Winter 2006

Vascular Disease Goes Beyond the Heart

Patients often ask what their risk is of developing coronary heart disease. Although coronary heart disease is prevalent and is the leading cause of death in industrialized countries, new research shows that the risk of developing atherosclerotic vascular disease in arteries outside the heart is equally common.

The Oxford Vascular Study was reported in the Nov. 19-25, 2005, issue of the medical journal Lancet. This study assessed all patients who sought medical attention for a vascular disease event in any arterial territory in Oxfordshire, UK (population 91,100), between 2002 and 2005. Of the 2,024 acute vascular events that occurred in 1,657 patients, 918 (45 percent) were cerebrovascular events (618 stroke, 300 transient ischemic attack); 856 (42 percent) were coronary vascular events; and 188 (9 percent) were peripheral vascular events. Sixty-two patients (4 percent) died suddenly of a presumed vascular event. Thus, vascular events were more frequent in arterial territories outside the heart, especially in the brain.

Other findings in this study were that the event rate rose steeply with advancing age in all arterial territories and that the number of fatal events increased with age. Also, coronary events were more common in men, especially at ages younger than 65 years, as were events involving the abdominal aorta. The only event that was more common in women was subarachnoid hemorrhage, which was an infrequent event. Stroke rates were the same for men and women at all ages. Thus, the conventional wisdom that men are more likely than women to have a coronary event is supported by this study, but not the notion that women are more likely to have a stroke.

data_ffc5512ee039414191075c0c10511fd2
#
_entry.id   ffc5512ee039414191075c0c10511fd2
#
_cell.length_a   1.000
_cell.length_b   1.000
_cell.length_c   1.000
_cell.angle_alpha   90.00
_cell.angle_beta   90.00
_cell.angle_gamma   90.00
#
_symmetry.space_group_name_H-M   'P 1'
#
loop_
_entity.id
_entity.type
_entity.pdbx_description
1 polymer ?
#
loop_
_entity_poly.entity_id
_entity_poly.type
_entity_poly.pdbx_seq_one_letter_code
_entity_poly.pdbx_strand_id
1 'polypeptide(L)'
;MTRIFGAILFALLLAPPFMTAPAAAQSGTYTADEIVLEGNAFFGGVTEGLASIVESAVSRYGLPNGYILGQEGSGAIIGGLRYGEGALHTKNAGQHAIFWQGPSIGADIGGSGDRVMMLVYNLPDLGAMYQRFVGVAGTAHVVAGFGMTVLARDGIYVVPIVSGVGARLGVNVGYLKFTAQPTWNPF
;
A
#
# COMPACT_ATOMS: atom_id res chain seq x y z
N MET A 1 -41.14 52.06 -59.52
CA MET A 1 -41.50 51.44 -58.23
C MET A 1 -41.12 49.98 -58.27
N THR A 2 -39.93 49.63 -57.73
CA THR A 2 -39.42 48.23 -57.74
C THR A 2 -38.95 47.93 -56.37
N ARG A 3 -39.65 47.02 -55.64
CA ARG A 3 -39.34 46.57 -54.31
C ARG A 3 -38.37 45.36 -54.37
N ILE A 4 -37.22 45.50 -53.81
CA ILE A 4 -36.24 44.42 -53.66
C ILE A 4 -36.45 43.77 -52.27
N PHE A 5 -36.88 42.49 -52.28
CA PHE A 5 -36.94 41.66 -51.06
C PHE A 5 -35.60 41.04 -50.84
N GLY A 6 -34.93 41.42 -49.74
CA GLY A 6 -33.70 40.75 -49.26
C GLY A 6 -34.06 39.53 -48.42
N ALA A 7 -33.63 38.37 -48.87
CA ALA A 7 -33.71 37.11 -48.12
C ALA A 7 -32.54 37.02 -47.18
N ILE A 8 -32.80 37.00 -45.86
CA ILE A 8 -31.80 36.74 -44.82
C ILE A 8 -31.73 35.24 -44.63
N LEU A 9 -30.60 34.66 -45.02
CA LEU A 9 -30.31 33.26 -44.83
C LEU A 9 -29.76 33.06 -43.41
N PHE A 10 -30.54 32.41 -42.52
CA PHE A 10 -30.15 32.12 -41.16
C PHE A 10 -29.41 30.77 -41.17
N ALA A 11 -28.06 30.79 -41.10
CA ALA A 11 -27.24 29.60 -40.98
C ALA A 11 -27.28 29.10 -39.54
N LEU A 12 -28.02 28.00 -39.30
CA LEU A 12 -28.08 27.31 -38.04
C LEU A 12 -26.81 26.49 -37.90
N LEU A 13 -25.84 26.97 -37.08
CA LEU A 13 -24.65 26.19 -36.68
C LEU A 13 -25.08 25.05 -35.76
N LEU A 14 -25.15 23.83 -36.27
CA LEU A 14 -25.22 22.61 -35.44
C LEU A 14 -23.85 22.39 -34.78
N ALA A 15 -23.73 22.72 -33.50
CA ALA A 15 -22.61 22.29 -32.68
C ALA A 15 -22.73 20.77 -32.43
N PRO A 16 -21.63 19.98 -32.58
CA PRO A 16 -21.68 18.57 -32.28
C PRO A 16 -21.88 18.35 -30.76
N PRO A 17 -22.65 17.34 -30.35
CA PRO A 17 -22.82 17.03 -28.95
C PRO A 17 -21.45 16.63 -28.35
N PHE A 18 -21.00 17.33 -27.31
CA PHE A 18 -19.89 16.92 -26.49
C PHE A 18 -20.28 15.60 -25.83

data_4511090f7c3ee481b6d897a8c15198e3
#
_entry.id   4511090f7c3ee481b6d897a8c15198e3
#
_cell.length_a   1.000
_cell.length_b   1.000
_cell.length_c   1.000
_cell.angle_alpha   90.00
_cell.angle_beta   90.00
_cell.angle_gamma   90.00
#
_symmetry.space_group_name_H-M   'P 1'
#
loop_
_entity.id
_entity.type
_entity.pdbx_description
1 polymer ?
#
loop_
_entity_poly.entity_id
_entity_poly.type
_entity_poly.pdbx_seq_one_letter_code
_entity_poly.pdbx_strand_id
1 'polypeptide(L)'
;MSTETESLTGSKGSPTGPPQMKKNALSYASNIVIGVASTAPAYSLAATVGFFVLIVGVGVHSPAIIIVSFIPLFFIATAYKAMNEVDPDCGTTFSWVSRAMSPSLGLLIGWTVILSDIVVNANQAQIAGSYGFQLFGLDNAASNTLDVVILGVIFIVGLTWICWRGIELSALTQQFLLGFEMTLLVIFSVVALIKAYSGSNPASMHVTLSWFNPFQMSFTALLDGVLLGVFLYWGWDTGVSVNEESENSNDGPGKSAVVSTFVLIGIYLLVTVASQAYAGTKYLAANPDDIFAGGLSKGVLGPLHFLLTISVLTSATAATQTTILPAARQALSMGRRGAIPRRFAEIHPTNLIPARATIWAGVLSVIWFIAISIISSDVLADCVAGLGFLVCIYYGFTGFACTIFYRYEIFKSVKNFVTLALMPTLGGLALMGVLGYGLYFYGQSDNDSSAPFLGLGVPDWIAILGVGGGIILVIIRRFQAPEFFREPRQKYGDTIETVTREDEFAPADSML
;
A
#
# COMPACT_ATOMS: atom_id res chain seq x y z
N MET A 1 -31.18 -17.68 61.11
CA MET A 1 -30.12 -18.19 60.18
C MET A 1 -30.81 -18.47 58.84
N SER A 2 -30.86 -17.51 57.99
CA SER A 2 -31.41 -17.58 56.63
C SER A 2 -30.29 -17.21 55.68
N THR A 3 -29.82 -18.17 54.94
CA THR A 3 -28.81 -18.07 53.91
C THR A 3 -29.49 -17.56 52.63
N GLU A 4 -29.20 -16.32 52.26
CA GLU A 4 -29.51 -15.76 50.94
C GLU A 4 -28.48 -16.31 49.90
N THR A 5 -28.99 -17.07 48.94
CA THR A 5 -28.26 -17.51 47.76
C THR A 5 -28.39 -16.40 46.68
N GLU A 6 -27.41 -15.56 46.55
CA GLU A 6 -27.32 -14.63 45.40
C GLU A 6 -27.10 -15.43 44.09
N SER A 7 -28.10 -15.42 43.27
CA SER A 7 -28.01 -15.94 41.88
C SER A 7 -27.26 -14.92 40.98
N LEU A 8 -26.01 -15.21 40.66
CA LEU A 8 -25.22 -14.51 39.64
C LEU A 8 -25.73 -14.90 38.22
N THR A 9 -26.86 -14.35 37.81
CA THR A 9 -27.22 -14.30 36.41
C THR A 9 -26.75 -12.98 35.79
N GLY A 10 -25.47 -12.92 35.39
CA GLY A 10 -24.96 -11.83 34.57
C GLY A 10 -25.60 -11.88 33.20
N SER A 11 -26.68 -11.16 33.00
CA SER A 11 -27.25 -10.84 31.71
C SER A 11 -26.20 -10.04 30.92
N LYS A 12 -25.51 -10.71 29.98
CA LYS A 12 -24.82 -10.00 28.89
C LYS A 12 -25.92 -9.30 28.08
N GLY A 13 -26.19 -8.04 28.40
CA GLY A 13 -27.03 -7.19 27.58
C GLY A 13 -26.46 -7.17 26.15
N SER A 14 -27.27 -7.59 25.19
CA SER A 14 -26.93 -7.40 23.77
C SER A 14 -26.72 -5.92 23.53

The strength of this study is that it is based upon a large, unselected adult population living in one location. The exact results may not be the same in populations with a different ethnic or racial mix, but the general trends would be expected to be the same. What it tells me is that although coronary heart disease is important, stroke and other vascular events in aggregate are actually more prevalent. Thus, our prevention efforts, therapies, research and education need to focus on the entire vascular system. This is the objective of the UCSF Heart and Vascular Center.

Michael H. Crawford, M.D.
Chief of Clinical Cardiology
UCSF Medical Center

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